Officials warn COVID-19 fight isn’t over
As Florida eases into a phased reopening plan, health officials are urging people not to assume the battle against COVID-19 is already won.
Locally, life has started to regain some semblance of normalcy as restaurants, beaches, parks and gyms start to reopen, and nationally the number of new COVID-19 positives seems to be on a downward trend.
Still, new coronavirus cases are confirmed daily — including nine Wednesday in Escambia County — and health officials urge continued vigilance.
Dr. Michelle Grier-Hall, director of pediatrics and clinical lead for the Incident Management Team at Community Health Northwest Florida, said an area of great concern is that people who aren't showing symptoms of COVID-19 could still be spreading the illness to vulnerable segments of the population.
"We do have to begin to open up things, and as things are opening up, our fears are that our citizens aren't taking the appropriate precautions," Grier-Hall said. "They think it's gone, and it's not gone. If anything, it's now out there but with more asymptomatic (carriers)."
She said data has borne out that about 30% of the people who test positive for COVID-19 show no symptoms of the illness.
Grier-Hall said people who are symptomatic of COVID-19 or who are in close contact with someone who has COVID-19 should be tested. But she also recommended testing for people who work in a field where they have lots of contact with other people, and who live in a home with an elderly or immuno-compromised person who could be put at risk.
"If there's just a concern that you live with someone who could be very vulnerable because of their health conditions, and you're worried, 'I could be exposed because I work here,' (then say) 'Let me go get checked to make sure I'm not going to take it home to my grandmother,'" Hall-Grier recommended.
Community Health Northwest Florida has been conducting walk-up testing in under-served communities throughout the area. She said the participation rates had been good and held steady because the testing sites were designed so that many folks could walk out there from doors and get tested.
The Department of Health has set a goal of testing 2% of the state's population each month to catch spikes in COVID-19 transmission. The health department has been more lenient in testing folks without pre-screening requirements and appointments, allowing people to drive up for testing with minimal hassle.
Last week, Sandra Park-O’Hara, administrator of the Florida Department of Health in Santa Rosa County, gave an update to Santa Rosa County Commissioners and said that demand for COVID-19 testing is down, particularly among people who are asymptomatic. Her department has offered to let Santa Rosa County business owners have their employees tested, and encouraged them to schedule testing days at 850-564-2307.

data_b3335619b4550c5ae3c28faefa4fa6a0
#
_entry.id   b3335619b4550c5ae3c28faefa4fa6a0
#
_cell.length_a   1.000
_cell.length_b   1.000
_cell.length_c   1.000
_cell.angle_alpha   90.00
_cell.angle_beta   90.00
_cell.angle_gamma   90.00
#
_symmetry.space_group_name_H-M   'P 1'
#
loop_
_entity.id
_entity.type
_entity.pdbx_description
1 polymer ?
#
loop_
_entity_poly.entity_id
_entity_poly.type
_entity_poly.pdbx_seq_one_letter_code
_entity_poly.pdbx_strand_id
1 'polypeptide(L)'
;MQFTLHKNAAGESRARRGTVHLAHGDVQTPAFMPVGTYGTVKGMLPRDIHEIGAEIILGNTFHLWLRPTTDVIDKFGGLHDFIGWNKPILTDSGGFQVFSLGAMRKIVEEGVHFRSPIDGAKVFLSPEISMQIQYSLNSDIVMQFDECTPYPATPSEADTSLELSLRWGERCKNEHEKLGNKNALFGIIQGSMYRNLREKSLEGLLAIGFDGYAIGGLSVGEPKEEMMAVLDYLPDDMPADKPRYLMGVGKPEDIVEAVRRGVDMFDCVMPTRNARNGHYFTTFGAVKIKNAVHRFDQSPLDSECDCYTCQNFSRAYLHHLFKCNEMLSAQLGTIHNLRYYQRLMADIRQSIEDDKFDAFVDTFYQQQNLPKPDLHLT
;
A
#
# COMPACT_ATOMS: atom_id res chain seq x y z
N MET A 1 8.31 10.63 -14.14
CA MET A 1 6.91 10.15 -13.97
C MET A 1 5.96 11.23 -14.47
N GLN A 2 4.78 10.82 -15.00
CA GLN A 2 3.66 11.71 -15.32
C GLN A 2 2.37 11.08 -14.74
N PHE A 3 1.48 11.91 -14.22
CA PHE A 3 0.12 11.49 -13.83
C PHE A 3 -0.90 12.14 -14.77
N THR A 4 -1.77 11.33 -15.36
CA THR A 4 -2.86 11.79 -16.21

The department has offered testing at 12 drive-thru sites around the county since April 30 and tested over 1,500 individuals. Currently, about 4.15% of the population has been tested.
Local hospitals have been providing testing diligently for months.
Baptist Health Care said it was averaging about 38 tests per day, a modest decline since April. Most of the drop-off is in outpatient testing.
Ascension Sacred Heart reports it has tested an average of about 100 people per day at its Pensacola site. The health care organization was the first in the community to offer COVID-19 testing, and since March 16, it has tested more than 7,000 people in the community and another 2,000 at local nursing homes.
"We believe that testing and social distancing are both essential to limit the spread of the coronavirus in our community," a statement from Sacred Heart said. "Testing serves to identify the presence of the virus in our area, and helps to identify and then isolate those who test positive to prevent further transmission."
According to the hospital, they are running a 4.8% positive rate for tests, with some 420 positive patients. Those patients receive follow-up care at Ascension Sacred Heart's drive-thru respiratory clinic to reduce the workload on local hospitals.
Sacred said its primary focus is testing patients who have symptoms of COVID-19, currently listed by the U.S. Centers for Disease Control and Prevention as fever, cough, shortness of breath, chills, muscle pain, new loss of taste or smell, vomiting, diarrhea and/or sore throat.
"We're finding that about 80% of those who call our screening center meet the criteria for testing," according to the statement from Sacred Heart.
Hall-Grier urged people to continue to be cautious and conscientious about their health as the fall and flu seasons approach.
"I just want to encourage as many people as possible to get a flu shot in the fall when it becomes available and to try to practice social distancing, wear face masks and use good hand hygiene," she said.
"What the fall looks like is going to depend on what we do now. So I'm just hoping that everyone takes heed to the measures that CDC has already put out there and taking those precautions, because the virus is definitely not done. It's still out there, we just don't see it."
Kevin Robinson can be reached at email@example.com or 850-435-8527.